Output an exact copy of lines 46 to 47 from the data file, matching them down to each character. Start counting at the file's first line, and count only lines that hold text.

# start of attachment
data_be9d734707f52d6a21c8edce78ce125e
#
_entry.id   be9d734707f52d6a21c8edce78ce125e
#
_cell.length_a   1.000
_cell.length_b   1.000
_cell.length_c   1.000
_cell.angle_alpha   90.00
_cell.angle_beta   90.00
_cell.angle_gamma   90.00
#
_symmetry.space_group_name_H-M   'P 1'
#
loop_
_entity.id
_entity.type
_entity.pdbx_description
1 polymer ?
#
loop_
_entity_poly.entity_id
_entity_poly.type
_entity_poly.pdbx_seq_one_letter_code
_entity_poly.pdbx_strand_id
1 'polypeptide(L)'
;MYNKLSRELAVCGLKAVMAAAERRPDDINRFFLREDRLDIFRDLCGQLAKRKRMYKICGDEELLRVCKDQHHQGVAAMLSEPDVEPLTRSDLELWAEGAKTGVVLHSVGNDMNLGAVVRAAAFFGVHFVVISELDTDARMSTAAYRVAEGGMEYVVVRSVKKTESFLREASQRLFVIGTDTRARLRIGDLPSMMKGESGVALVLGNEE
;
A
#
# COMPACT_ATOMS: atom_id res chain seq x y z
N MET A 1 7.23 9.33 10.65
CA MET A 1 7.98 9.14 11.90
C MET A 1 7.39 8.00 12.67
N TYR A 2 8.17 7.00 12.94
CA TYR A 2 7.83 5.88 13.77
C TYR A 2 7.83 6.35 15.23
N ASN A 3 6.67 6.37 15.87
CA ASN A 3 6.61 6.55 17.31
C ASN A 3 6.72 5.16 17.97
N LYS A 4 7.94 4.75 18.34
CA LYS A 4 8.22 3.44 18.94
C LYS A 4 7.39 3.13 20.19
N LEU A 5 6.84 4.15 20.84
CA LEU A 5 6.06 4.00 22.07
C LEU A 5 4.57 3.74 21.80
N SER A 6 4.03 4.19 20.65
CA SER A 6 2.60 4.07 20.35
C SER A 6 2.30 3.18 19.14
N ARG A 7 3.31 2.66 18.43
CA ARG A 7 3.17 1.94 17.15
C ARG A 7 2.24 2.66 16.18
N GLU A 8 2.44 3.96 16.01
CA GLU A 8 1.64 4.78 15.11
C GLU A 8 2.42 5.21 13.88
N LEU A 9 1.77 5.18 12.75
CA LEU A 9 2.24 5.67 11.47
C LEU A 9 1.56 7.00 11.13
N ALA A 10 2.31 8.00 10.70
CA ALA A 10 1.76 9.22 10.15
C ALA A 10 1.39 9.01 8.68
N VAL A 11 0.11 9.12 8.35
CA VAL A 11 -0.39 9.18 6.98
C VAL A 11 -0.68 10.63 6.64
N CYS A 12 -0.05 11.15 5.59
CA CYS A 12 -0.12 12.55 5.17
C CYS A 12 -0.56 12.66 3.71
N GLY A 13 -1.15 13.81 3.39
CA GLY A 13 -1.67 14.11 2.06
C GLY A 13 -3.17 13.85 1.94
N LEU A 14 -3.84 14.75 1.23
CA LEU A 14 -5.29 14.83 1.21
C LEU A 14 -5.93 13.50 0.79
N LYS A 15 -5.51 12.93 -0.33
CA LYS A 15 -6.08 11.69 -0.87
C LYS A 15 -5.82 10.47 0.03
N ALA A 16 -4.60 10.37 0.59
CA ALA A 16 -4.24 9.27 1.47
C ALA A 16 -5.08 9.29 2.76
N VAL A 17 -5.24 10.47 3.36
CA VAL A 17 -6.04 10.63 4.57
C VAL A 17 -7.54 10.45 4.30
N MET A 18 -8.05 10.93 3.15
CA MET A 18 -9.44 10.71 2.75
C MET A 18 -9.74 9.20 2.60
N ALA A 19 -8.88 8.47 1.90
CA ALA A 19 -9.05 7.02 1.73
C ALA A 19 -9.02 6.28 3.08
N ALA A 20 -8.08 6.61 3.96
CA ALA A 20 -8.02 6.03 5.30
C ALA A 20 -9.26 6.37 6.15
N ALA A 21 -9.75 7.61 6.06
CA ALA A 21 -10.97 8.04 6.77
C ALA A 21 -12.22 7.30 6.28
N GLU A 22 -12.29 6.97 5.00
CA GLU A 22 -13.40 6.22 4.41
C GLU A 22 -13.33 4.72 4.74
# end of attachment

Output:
N SER A 6 4.03 4.19 20.65
CA SER A 6 2.60 4.07 20.35